From math professor to medical school to a patient’s right-hand man
Ten years ago, Oliver Schirokauer seemed to be at the pinnacle of his professional life.
He held an undergraduate degree from Yale, a doctorate from Cal-Berkeley and a coveted tenured position as a math professor at Oberlin College. In addition to research and teaching, his expertise in algebraic number theory gave him the opportunity to do some side work on the cutting edge of cryptology and communications security.
But all the while, a new theory had taken hold in Oliver's mind.
Over the course of less than a decade, three members of his family had been stricken with cancer. He had seen how each diagnosis came not only with the physical challenges of illness but with overwhelming amounts of information – often confusing – from many different providers. His family struggled to understand what was happening and how to make decisions. And all of it was happening at the very moment in their lives when they were at their most vulnerable.
If his own family – fortunate to have a support system, education and resources – had struggled, what about the patients who weren't so fortunate?
"It's so difficult for people to manage these situations," says Oliver, a thoughtful, soft-spoken guy who seems to measure his words twice. "The medicalization of their lives is so difficult to integrate into the lives they were leading before the diagnosis."
What if, Oliver theorized, there was someone whose job was to help patients with the communicating, the information-processing and the decision-making following a complex medical diagnosis? What if someone could partner with patients and their families to help bridge the gap of understanding with providers? What if this person could actually sit with patients in the waiting room and then accompany them in to see their doctors?
Like a complex math problem, Oliver thought about the idea for years. He bounced the concept off physicians, nurses, program directors, and a medical anthropologist. He even cold-called Don Berwick, who would soon become the head of the Center of Medicare and Medicaid Services. (Berwick returned the call.)
The conversations confirmed what Oliver suspected: Patients with complex diagnoses are overwhelmed and confused with the information and decisions they face. They need help.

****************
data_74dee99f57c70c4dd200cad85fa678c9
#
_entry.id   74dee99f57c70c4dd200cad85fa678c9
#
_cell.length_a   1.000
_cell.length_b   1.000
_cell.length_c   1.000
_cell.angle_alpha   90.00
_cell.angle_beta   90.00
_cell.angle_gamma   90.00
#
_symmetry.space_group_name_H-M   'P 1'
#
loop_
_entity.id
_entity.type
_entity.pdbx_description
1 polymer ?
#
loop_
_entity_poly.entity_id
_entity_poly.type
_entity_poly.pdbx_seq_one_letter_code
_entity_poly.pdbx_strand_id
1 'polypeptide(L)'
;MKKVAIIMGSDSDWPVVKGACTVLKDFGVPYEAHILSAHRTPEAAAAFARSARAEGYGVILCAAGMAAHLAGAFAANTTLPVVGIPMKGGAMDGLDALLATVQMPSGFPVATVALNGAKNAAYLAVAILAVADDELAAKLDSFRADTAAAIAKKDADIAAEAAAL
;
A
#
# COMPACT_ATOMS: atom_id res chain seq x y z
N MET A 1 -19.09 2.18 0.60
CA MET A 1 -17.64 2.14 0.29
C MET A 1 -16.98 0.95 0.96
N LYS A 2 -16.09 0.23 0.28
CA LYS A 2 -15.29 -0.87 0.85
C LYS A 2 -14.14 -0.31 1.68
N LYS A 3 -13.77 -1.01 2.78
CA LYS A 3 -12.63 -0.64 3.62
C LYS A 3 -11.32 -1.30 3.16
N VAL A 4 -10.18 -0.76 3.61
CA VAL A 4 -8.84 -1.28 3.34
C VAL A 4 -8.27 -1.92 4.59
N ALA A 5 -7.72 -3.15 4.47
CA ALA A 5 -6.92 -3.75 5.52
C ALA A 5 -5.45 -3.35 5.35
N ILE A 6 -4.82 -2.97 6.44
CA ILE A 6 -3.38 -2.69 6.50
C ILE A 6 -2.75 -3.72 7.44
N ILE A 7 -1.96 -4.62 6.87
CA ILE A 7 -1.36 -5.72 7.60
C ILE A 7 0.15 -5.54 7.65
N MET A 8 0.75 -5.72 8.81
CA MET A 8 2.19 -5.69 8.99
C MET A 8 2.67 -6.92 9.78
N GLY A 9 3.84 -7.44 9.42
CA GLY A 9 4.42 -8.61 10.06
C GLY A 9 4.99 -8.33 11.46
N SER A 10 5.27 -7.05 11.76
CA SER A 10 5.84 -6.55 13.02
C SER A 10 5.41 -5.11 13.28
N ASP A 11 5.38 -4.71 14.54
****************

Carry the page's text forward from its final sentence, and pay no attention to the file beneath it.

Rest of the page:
Oliver decided to provide it.
In 2010, he resigned from Oberlin College (although the school gave him a year's leave in case he changed his mind).
Then Oliver went to medical school.
He was 47.
During four years at Case Western Reserve University's School of Medicine, Oliver found his age and experience were both a help (organizing information and balancing school and life were easier) and a hindrance ("I saw a chart on how cognitive function declines with age," he remembers, "and it was right there, in the mid-40's, that's when some of us start to lose our ability to do certain things.")
Oliver finished medical school and started residency.
"At every step, I'm thinking, do I train more or do I step off the train and try to build this other thing?" he remembers.
In 2015, after a year of residency at Summa in Akron, Oliver stepped off the train and reached out to the Center for Biomedical Ethics, a collaboration between Case Western Reserve and MetroHealth. He shared his ideas about creating a program for what he was now calling "medical facilitation."
The Center hired him to fill an open position as a clinical ethicist with the understanding that he could develop his program with part of his time.
Oliver wrote a proposal outlining the role of a medical facilitator and the goals of a potential program. He would accompany patients to their appointments, sit with them in the waiting room and act as a second set of ears during the encounter with the provider. Afterward, he'd discuss with them what the doctor said, making sure they and their families understood what was going on. In between visits, he'd call them to check on how they were doing.
He created a flier for patients and reached out to Dr. Michael Raddock, a family-medicine specialist at main campus.
Michael loved the concept and invited Oliver to join him on his inpatient rounds, to talk to patients about this new service.
"When they're hospitalized with serious medical illnesses, they're often interacting with tons of different medical providers," says Michael. "There are often very complicated communication issues, medical issues and social issues, all intersecting at once."